The Newsmax Rising Bestsellers list will do more than stimulate your mind. These reads may challenge your beliefs, broaden your perspectives, excite your curiosities, or widen your imagination.
These books may not necessarily appear on the official New York Times list of bestsellers, but they're the ones our Newsmax audience is reading, talking about, sharing with friends, and buying.
Here are the Newsmax Rising Bestsellers for the week of October 18, 2021:
1. “War By Other Means: A General in the Trump White House’’ by Keith Kellogg (Regnery)
President Donald Trump’s national security advisor argues that “radicals’’ attacking Trump’s legacy are sacrificing sound policy to politics.
In this memoir, Kellogg reveals how Trump’s “America First” policies strengthened the nation after President Obama’s eight-year “apology’’ tour; why the president’s tough approach to China worked —and why future administrations must continue to take the China threat seriously; how withdrawal from the Iran nuclear deal and the strike on General Soleimani slowed the spread of radical Islamist terror; and why Democrats’ appeasement policies are courting disaster for America and the world. (Nonfiction)
2. “A Season in the Sun: The Inside Story of Bruce Arians, Tom Brady, and the Making of a Champion’’ by Lars Anderson (William Morrow)
A behind-the-scenes account of how Coach Bruce Arians, Tom Brady, and the Tampa Bay Buccaneers came together to deliver one of the greatest Super Bowl victories in NFL history, demolishing the Kansas City Chiefs 31-9.
It includes new details of the Bucs’ plan to hire six-time Super Bowl champ Brady — 43, a free-agent and nearing the age of football mortality — in a go-for-broke bid to end its reputation as an historically hapless franchise. (Nonfiction)
3. “The Digital Silk Road: China’s Quest to Wire the World and Win the Future’’ by Jonathan E. Hillman (Harper Business) China’s Digital Silk Road aims to wire the world and rewrite the global order. Taking readers inside China’s surveillance state, rural America and Africa’s megacities, Hillman explores the economic and strategic consequences of a future in which all routers lead to Beijing.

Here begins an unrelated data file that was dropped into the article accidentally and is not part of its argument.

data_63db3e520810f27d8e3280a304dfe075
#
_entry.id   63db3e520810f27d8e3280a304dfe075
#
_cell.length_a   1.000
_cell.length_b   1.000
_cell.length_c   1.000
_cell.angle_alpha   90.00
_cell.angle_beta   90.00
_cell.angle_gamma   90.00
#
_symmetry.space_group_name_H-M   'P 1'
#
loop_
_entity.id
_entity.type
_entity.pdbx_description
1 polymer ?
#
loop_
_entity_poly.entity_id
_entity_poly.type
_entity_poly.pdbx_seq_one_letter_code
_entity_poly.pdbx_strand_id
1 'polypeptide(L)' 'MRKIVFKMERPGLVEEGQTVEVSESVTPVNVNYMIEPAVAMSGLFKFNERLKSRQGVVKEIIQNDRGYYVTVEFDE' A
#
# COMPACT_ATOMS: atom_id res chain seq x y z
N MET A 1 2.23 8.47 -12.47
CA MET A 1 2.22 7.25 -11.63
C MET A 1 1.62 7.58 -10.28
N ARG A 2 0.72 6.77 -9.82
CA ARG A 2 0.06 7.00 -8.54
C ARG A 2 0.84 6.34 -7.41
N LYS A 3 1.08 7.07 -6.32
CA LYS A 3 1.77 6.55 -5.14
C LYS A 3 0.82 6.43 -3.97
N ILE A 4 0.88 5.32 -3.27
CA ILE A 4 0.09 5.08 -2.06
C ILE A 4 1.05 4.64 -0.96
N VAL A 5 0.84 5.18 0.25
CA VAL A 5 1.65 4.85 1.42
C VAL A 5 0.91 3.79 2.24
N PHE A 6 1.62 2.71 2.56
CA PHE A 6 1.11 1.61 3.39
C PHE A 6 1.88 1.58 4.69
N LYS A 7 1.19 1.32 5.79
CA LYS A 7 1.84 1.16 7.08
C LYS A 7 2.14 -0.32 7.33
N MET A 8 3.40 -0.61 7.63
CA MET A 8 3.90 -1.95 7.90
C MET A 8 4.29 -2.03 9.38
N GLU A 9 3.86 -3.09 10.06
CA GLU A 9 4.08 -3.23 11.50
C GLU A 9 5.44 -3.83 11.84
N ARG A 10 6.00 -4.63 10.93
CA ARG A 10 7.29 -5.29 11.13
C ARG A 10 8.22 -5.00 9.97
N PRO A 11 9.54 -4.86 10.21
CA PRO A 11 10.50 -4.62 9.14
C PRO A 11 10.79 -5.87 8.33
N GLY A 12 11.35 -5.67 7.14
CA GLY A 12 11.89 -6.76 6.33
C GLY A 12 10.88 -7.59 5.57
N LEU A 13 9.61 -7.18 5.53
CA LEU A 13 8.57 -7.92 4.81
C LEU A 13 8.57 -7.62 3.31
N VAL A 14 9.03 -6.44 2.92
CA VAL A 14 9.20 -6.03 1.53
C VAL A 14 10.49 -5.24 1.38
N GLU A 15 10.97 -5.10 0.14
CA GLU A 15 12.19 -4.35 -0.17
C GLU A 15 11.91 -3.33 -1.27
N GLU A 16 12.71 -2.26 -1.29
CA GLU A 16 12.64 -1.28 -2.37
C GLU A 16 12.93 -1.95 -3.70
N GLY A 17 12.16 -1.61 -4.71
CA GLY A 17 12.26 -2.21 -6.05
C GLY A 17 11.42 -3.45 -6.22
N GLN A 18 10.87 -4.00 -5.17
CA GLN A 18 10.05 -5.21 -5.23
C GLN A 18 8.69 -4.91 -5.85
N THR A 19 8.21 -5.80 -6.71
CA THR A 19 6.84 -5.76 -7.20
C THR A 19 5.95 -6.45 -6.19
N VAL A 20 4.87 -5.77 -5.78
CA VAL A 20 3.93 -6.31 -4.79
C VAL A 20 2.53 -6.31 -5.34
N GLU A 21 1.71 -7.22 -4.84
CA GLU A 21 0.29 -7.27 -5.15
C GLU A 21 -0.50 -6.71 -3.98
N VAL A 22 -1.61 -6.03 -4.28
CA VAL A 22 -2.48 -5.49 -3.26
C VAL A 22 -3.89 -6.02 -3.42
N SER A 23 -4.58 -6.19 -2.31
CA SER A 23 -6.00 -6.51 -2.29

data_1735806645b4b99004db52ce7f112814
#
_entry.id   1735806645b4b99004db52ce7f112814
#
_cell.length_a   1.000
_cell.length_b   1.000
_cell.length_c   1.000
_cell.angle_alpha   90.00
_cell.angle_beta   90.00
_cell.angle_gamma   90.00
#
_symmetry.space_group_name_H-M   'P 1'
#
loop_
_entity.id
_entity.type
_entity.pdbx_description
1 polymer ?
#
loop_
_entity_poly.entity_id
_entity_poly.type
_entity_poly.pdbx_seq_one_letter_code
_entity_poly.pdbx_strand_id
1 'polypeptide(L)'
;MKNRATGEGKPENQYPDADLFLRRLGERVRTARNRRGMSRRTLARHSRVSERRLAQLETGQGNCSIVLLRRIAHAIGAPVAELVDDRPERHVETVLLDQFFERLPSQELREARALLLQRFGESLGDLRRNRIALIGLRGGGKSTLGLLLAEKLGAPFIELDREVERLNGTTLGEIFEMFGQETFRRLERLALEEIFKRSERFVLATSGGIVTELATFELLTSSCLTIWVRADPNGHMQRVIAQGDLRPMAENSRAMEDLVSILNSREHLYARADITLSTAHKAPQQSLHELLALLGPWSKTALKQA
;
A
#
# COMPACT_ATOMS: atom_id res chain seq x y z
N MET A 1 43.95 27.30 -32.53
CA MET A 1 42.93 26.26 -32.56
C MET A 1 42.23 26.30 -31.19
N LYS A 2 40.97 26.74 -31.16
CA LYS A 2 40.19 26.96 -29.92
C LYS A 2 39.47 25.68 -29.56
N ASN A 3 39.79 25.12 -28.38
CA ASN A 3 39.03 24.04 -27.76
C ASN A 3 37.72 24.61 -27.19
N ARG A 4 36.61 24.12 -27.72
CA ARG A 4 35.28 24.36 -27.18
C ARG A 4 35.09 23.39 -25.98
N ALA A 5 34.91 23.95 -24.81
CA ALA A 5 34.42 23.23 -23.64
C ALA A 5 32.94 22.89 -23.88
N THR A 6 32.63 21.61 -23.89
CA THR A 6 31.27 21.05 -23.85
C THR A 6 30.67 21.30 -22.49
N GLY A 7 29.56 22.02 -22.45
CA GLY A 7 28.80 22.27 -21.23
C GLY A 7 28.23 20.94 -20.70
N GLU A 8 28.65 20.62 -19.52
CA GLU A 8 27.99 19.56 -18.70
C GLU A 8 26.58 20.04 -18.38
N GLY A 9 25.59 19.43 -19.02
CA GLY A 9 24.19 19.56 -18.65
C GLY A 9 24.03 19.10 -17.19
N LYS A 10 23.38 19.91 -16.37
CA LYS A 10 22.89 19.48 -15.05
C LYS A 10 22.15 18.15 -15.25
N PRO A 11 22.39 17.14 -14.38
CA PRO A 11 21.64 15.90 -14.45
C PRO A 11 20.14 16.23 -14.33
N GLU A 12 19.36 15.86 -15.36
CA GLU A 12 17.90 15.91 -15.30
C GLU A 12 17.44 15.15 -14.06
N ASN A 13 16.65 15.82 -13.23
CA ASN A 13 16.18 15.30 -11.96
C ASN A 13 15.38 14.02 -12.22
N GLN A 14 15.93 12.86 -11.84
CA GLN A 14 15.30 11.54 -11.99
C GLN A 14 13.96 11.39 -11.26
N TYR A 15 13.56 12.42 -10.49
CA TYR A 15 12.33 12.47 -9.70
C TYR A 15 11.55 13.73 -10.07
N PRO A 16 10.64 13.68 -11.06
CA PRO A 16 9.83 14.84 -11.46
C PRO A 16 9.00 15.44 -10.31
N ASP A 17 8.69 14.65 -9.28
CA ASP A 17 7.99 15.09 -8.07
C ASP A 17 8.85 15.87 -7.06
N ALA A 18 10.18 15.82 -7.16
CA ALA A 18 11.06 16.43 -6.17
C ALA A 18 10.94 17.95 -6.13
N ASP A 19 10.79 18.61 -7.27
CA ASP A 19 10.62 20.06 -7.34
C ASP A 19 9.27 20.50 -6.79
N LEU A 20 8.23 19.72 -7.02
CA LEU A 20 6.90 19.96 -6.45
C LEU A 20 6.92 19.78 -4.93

If China becomes the world’s chief network operator, it could reap a commercial and strategic windfall, the author says, including many advantages currently enjoyed by the United States.
But winning the battle for tomorrow’s networks will require the U.S. to innovate and take greater risks in emerging markets. According to Hillman, networks create large winners, and this is a contest America cannot afford to lose. (Nonfiction)
4. “The Centrist Solution: How We Made Government Work and Can Make It Work Again’’ by Senator Joseph Lieberman (Diversion Books) Lieberman, a Democrat-turned-Independent, looks back on his forty years in elective office from the Vietnam War era to the Obama Administration, discussing how effective government is achieved through centrism and compromise.
He focuses on ten milestones of centrist success during his time in government — from the Clean Air Act of 1990 and the Balanced Budget Act of 1997 to the creation of the Department of Homeland Security and the repeal of the military’s anti-gay “Don’t Ask, Don’t Tell” policy, along with a vice presidential run with Al Gore, and being vetted by John McCain to be his potential running mate on the 2008 Republican Ticket. (Nonfiction)
5. “Conspiracy U: A Case Study’’ by Scott A. Shay (Post Hill Press) Shay, a finalist for the National Jewish Book Award for 2018’s “In Good Faith,’’ presents a case study of his alma mater, Northwestern University, to challenge the proliferation of anti-Zionist conspiracy theories championed on college campuses by both the far right and far left.
Shay tackles the thorny question of how otherwise brilliant minds willingly embrace patent falsehoods. He explains why Zionism, the movement for Jewish national self-determination, has become the focal point for both far-right and far-left conspiracy theories.
Post Hill Press describes the title as “an urgent wake-up call for everyone who cares about the future of civil society and is concerned that universities today are failing at teaching students how to strive for truth but rather guiding students to blindly trust theories driven by ideology.
The book provides a roadmap for reform based on universal moral and intellectual standards and offers a way out of the culture wars that are ripping America apart.’’ (Nonfiction)
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